To reduce consumption and share resources, libraries lend more than just books

Libraries - havens of free informational resources like books and computer access - now are expanding their repertoire by lending out a few less traditional items.

Some libraries now are working toward being environmental stewards.

As part of waste reduction efforts, the Solid Waste Agency of Cook County (SWANCC) recently awarded grants to Elk Grove and Park Ridge public libraries for sustainability projects, such as textile repair and energy efficiency programming.

From telescopes to projectors, patrons at Park Ridge Public Library can check out novel items through its "exploration library."

"The idea behind that is to sort of try before you buy," said Laura Scott, the library's adult services manager. "It can also cut down on consumption - someone can just use ours instead of having to purchase one."

The newest exploration item is a pro-grade thermal camera that can help homeowners find invisible holes in their energy efficiency. It also can help inspect electrical panels, find water damage and look for HVAC problems.

"One of the bedrocks of libraries is sharing resources," Scott said. "We share resources with many other libraries in our consortium, and if we don't own something, we can get it for you usually within a week. This is just a natural extension to try to expand that to more nontraditional items."

The FLIR ONE Pro smartphone camera, which goes for $449.99, was funded through the SWANCC grant.

The grant program offers around $500 to schools and libraries looking to create or expand sustainability programming. Though the program has been around in schools for a decade, SWANCC expanded its application to libraries earlier this year.

Applications are accepted on a rolling basis.

"I wanted to look at it with fresh eyes to see how we can expand our efforts and our mission into the community," said Theresa Greinig, the agency's education coordinator. "Each of our communities have a library, and library staff knows so much better than I could guess what a patron in Evanston might be looking for in the library versus a patron in Palatine, for instance."

So far, Elk Grove and Park Ridge are the only libraries to receive grants.

Elk Grove Public Library used the funds to purchase a Brother sewing machine and mending kits to support its ongoing textile reuse efforts.

The library has eight existing sewing machines available for checkout or for use at the library. The machines support programming with the group Living Green in Elk Grove Village, whose patrons make reusable tote bags and cleaning cloths.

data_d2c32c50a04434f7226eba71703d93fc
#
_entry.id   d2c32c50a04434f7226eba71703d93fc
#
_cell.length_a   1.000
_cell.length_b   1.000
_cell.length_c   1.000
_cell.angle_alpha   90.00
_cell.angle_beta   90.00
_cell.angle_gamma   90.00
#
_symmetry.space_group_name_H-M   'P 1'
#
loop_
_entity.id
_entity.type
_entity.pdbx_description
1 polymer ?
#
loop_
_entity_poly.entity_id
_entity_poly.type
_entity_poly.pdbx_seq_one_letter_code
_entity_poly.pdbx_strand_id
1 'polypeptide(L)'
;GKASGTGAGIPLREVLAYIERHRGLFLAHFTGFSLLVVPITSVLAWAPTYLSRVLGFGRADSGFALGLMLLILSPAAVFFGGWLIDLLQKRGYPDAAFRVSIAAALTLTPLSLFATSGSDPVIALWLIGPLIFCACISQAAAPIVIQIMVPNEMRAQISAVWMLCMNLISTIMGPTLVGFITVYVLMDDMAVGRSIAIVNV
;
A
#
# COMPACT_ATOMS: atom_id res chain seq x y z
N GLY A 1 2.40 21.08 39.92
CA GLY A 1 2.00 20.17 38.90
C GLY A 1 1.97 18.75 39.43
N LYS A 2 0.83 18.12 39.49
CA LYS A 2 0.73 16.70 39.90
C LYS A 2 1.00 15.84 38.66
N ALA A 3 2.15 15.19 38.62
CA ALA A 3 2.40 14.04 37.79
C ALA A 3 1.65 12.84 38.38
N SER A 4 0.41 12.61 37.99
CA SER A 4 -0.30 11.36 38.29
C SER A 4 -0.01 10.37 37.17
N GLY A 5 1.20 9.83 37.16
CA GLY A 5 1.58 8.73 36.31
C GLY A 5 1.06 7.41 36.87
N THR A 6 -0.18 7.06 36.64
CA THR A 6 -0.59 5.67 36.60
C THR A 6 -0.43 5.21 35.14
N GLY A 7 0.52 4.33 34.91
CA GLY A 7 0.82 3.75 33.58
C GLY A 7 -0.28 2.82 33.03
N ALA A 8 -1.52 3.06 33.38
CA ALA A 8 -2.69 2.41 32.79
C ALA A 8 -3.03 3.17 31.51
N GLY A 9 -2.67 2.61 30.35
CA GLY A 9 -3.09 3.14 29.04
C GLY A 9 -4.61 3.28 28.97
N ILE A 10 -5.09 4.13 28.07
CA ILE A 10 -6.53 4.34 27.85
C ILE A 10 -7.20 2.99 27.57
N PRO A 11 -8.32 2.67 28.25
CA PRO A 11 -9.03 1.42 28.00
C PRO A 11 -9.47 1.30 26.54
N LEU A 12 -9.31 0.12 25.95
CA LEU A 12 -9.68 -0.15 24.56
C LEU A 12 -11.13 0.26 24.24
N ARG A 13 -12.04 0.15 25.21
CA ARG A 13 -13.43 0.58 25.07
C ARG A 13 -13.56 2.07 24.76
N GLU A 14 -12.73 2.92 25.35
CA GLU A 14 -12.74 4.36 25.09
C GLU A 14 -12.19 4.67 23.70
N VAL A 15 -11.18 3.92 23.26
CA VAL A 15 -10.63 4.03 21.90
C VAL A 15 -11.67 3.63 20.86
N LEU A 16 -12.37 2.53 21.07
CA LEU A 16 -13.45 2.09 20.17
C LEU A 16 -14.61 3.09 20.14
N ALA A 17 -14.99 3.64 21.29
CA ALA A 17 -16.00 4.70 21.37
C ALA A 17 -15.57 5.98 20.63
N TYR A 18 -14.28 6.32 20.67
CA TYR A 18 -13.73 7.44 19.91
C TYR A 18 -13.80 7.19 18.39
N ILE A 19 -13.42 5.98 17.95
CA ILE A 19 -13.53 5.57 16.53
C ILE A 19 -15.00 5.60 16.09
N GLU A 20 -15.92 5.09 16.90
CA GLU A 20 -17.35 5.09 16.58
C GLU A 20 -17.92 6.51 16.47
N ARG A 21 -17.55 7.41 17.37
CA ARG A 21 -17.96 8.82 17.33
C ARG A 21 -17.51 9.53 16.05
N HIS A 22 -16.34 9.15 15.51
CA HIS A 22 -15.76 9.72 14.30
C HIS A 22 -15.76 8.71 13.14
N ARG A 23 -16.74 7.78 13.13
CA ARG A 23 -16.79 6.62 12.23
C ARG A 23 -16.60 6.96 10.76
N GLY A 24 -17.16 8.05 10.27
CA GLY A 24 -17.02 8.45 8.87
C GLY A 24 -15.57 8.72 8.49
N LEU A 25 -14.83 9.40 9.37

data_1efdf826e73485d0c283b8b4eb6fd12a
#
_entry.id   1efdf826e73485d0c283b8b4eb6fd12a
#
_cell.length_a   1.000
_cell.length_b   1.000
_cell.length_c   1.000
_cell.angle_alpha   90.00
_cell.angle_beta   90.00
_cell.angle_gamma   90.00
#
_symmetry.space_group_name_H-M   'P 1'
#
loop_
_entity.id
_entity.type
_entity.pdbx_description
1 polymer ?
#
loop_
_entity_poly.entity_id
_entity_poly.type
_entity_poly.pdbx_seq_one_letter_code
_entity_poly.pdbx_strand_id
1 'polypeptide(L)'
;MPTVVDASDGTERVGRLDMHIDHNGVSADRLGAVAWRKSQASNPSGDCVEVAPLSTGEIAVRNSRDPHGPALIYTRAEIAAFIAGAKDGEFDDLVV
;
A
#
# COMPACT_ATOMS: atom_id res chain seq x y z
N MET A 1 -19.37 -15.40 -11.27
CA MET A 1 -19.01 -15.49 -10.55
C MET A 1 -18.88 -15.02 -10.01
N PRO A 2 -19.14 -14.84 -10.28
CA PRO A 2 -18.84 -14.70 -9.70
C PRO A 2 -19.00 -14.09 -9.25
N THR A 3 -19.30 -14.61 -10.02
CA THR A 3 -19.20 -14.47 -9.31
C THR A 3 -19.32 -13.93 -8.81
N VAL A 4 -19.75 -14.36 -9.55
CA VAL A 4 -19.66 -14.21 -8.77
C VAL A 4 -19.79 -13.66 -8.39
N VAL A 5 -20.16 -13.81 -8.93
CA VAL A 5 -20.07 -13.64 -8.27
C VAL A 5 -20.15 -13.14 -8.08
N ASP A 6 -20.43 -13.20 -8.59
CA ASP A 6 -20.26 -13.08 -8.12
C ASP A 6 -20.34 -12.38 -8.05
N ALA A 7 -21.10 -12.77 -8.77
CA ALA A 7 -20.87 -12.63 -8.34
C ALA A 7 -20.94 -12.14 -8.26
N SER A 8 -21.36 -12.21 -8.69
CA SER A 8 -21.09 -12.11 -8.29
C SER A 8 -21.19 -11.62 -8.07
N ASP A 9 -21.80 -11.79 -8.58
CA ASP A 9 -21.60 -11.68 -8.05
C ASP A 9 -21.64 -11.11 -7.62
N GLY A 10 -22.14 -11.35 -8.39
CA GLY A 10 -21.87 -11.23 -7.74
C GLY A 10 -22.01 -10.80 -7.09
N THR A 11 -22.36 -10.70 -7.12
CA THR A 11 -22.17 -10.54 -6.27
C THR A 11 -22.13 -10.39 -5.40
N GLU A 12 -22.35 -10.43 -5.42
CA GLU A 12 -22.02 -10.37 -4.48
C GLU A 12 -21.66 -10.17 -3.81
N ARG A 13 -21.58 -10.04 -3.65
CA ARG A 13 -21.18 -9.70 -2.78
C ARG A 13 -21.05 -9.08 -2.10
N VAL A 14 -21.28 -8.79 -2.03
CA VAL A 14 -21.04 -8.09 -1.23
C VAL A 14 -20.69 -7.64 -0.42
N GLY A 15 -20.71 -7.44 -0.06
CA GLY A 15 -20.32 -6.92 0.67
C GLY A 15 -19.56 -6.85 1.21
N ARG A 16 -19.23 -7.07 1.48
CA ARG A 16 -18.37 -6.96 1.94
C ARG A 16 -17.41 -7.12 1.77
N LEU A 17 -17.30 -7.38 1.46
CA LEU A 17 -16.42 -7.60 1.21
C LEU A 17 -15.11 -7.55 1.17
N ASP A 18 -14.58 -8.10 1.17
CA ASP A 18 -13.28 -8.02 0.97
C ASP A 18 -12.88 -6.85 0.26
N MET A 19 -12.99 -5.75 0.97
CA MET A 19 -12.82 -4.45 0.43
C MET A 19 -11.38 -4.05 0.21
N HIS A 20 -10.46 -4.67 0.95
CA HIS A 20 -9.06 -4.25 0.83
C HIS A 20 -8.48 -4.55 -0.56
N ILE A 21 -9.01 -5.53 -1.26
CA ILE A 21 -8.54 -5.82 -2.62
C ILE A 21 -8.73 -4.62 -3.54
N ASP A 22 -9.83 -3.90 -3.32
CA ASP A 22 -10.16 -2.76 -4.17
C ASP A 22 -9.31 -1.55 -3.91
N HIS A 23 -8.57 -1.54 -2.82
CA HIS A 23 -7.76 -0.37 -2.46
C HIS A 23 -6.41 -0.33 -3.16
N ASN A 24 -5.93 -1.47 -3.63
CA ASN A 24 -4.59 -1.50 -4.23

The items are upcycled from old fabrics and towels sourced for free from the village's Buy Nothing page on Facebook.

"People are really interested to learn how to sew and how to use the sewing machines not only for these kinds of projects that we've done, but then learning how to use them to mend their own clothes," said Nancy Broten-Munson, an Elk Grove librarian. "Our hope with the new sewing machine is that we'll be able to circulate that one for people to bring home and use."

Both libraries work with local environmental groups.

In Elk Grove, the library recently collaborated with The Friends of Cycling in Elk Grove to debut a new bike rack complete with an air pump and a "fix-it" station. In Park Ridge, the library puts on book clubs and other types of programming with groups like Go Green Park Ridge and the Park Ridge Garden Club.

"That's the important thing about libraries. We have people with all sorts of skill sets," said Rick Avalos, head of building and security services at Elk Grove.

Avalos has been working toward modernizing the more than 30-year-old library building to make it more energy-efficient and nature-friendly. That includes retrofitting the lights, composting food waste and creating more green spaces around the building.

"We definitely have been hearing a lot of good feedback from people who want to improve sustainability in general in the community. Being a part of that community, I want to make sure we're listening," he said. "Libraries in general are always receptive to when a community needs something."

• Jenny Whidden is a climate change and environment writer working with the Daily Herald through a partnership with Report For America supported by The Nature Conservancy. To help support her work with a tax-deductible donation, see

  The Park Ridge Public Library has a thermal camera that can be checked out like a book. John Starks/
The Park Ridge Public Library has a thermal camera that can be checked out like a book. It is a small device that plugs into a cellphone and operates via a downloaded application. It made this picture inside the library. Courtesy of Park Ridge Public Library
  The Park Ridge Public Library has a thermal camera that can be checked out like a book. It is a small device that plugs into a cellphone and operates via a downloaded application. John Starks/
  The Park Ridge Public Library has a backyard projector bundle that can be wheeled home on a wagon. John Starks/
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